State of the U.S. Cupola Industry
Since the advent of time, cupola furnaces have melted the vast majority of cast iron worldwide and in the U.S. While the number of operating cupolas in the U.S. has decreased from about 200 to 42 cupolas since the turn of the century, advances in cupola technologies, increases in cupola efficiency and the metallurgical and cost benefits of cupolas have ensured they remain as a significant, and leading technology for iron production. The 42 cupola foundries in the U.S. produce approximately 53% of all domestic cast iron. Nearly 62% (3.75 million tons per year) of all gray iron production and nearly 38% (2.3 million tons per year) of all ductile iron production is produced by cupola melting.
Projections from AFS Metalcasting Forecast & Trends show that total annual shipments for iron castings is 6.74 million tons per year. By applying typical yield rates for the various SIC codes (ductile pipe, municipal, agricultural, automotive, etc.), estimates show that total tons melted for all iron types totals about 11.45 million tons per year. By applying knowledge-based estimates of the cupola industry, it is estimated that of the total iron melted, about 6.07 million tons per year are melted by 23 companies using cupolas.
There are SIC sectors, such as ductile iron pipe and high production automotive/industrial/municipal foundries, where cupolas are the mainstay. In other SIC sectors, demand for a wide variety of metallurgical grades have made the cupola less attractive. Cupolas have, however, remained highly competitive, due to their flexibility, giving them a competitive advantage over electric melting methods.
While cupolas are a big part of the iron melting picture in the U.S., the landscape of the cupola has changed. Stricter environmental regulations in the last three decades, combined with the changing metallurgical demands in foundries, have led many to believe that cupolas are going away. While it is true that there are fewer cupolas, it can be said with certainty they are not going away anytime soon. Cupolas continue to have some advantages, compared to electric melting, but there are six primary myths about cupolas that should be dispelled.
Myth 1: Cupolas are going away.
Many old, inefficient, obsolete cupolas have mostly gone away. While some cupolas are challenged by operation at low production rates, the remaining cupolas mostly have increased thermal efficiencies and many have incredibly high efficiency rates. Some technical advances can be made with minimal capital expenditure. The post combustion heat recovery systems are better, and cupola shops are pursuing methods to reclaim waste heat and increase hot blast temperatures (up to 1,150F) to decrease coke rates while many have found ways to beneficially reuse slag. Alternative carbon and fuel sources have been established and chemistry transition practices have been modernized. The bottom line is cupolas now are more efficient with higher productivity per unit. Many cupola shops continue to invest in technical improvements in furnace efficiency and heat recovery systems as part of their long term strategy for sustainability.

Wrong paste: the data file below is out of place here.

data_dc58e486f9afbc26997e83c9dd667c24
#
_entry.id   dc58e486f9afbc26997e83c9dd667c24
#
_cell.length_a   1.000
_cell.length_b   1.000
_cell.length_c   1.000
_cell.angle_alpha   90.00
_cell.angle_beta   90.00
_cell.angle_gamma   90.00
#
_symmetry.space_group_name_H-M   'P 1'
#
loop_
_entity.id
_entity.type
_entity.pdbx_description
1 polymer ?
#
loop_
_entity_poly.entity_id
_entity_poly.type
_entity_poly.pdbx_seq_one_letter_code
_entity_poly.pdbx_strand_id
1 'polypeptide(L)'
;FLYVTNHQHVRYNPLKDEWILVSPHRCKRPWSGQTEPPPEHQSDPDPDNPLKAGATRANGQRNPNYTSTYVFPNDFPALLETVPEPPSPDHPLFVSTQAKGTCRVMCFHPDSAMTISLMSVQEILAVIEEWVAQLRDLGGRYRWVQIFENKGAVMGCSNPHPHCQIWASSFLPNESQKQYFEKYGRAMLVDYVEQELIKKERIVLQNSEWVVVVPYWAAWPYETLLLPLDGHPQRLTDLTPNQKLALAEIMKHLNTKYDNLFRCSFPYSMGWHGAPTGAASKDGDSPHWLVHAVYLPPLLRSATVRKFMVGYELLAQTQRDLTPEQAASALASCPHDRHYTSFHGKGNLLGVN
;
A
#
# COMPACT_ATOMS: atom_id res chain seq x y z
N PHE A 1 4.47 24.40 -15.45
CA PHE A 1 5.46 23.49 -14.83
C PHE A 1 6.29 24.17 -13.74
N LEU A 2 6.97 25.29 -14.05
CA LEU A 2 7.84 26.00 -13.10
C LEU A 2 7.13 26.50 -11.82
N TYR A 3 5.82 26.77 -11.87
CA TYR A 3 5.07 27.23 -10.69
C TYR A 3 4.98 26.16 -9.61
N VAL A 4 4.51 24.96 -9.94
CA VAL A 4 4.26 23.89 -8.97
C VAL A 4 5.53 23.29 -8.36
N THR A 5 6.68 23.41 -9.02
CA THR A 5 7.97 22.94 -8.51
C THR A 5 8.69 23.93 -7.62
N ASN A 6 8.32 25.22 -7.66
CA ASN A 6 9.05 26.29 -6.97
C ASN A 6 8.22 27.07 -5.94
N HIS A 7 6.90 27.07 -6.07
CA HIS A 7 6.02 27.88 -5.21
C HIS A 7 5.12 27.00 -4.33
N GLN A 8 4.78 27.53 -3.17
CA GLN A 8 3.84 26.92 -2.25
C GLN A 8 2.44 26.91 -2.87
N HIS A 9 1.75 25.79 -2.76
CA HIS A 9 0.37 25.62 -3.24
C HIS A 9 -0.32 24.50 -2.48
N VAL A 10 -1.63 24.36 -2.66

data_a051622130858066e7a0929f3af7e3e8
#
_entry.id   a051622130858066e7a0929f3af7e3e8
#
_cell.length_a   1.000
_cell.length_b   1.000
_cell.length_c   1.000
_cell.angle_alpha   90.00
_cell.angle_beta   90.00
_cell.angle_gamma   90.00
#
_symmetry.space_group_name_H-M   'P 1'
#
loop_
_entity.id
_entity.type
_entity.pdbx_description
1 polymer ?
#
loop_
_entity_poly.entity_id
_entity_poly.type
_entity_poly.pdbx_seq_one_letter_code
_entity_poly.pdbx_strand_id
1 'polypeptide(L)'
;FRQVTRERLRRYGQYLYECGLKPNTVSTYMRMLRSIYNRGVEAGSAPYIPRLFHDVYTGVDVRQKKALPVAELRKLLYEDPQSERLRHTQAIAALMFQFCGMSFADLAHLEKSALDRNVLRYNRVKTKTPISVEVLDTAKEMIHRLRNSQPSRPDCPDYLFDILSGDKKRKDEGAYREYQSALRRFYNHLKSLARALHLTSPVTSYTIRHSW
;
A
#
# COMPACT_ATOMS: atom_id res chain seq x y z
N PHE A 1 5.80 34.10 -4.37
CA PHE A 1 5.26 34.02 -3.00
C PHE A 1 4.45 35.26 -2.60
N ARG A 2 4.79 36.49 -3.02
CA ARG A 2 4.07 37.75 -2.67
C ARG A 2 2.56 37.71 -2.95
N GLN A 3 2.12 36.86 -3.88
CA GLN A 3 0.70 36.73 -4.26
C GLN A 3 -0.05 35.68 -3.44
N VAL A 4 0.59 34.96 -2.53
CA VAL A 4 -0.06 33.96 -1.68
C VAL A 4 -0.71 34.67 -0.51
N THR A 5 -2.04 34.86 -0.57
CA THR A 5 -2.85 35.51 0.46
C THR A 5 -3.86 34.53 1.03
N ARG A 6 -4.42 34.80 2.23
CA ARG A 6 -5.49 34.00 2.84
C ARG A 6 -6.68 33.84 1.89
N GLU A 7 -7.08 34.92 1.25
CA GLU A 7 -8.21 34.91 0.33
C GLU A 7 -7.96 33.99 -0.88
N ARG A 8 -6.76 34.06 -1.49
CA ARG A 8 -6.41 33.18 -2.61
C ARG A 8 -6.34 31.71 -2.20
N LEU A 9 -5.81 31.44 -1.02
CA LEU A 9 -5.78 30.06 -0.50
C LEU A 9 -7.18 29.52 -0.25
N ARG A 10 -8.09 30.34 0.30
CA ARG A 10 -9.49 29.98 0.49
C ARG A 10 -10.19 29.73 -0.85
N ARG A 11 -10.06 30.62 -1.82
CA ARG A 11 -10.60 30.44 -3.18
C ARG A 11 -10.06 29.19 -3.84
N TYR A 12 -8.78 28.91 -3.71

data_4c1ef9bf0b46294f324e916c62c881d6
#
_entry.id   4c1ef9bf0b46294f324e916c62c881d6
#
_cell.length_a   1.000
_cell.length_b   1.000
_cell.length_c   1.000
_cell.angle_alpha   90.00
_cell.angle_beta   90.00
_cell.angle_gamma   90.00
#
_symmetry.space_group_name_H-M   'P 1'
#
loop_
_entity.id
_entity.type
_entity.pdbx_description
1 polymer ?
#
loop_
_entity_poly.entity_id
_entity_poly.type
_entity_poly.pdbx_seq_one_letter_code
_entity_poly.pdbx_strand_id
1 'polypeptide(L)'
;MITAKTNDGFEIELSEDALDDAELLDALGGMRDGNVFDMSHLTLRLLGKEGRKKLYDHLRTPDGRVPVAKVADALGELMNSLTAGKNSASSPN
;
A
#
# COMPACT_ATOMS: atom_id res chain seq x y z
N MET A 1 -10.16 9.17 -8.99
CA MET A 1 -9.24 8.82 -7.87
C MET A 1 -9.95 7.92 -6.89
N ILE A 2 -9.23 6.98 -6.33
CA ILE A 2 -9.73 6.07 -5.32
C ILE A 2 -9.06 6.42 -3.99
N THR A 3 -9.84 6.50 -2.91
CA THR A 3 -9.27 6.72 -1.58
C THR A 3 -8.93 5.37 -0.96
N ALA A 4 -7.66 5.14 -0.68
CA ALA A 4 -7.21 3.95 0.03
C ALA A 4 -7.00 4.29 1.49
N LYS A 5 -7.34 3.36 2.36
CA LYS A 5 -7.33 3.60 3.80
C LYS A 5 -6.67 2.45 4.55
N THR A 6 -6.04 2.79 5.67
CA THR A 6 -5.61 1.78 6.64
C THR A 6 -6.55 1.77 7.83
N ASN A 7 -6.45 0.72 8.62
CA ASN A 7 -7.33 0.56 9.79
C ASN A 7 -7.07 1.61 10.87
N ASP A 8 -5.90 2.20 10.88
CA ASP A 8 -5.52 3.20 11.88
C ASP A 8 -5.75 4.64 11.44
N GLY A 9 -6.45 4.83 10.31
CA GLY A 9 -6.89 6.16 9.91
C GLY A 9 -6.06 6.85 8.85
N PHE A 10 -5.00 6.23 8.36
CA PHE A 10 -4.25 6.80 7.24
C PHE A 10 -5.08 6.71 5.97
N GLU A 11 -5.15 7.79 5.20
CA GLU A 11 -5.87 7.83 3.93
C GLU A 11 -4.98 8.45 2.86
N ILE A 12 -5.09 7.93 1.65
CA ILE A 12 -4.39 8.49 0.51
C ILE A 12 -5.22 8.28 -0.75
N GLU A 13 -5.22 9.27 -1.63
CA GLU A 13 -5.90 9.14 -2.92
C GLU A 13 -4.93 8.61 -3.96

Myth 2: Cupolas are economically infeasible.
Continuous production rates and flexibility in scrap input gives cupolas an economic advantage. Production rates are steady and predictable. A wide range of scrap input can be handled, such as dirt, high zinc, shredder contaminants, bundles, iron briquettes, high oxide content and self-reducing briquettes. In stream desulfurization for ductile or compacted graphite base iron allows for the melting of low-cost high sulfur scrap. Cupolas can accommodate up to seven iron chemistry changes per day, supplemented with in-spout alloy additions. Cupolas are well known to have lower labor cost per unit of iron, especially for high production cupolas, say above 20-25 tons per hour.
Myth 3: It is impossible to obtain permits for cupolas.
While regionally designated environmental areas can make permitting difficult for any new foundry, new cupolas can be permitted and meet the strictest requirements. New gas combustion and dust collection technologies can meet MACT particulate matter and hazardous air pollutant and volatile organic compound standards. Gas concentrations like SOx and NOx are generally not of great concern, even in some EPA designated ozone non-attainment areas. State of the art pollution controls for cupolas have been in place in Europe for two decades, where regulations are more strict than in the U.S., proving that properly designed air pollution control systems make cupolas viable. In fact, properly designed control systems provide ultra low maintenance costs, with extended filter life (bag changes) on the order of 8-10 years.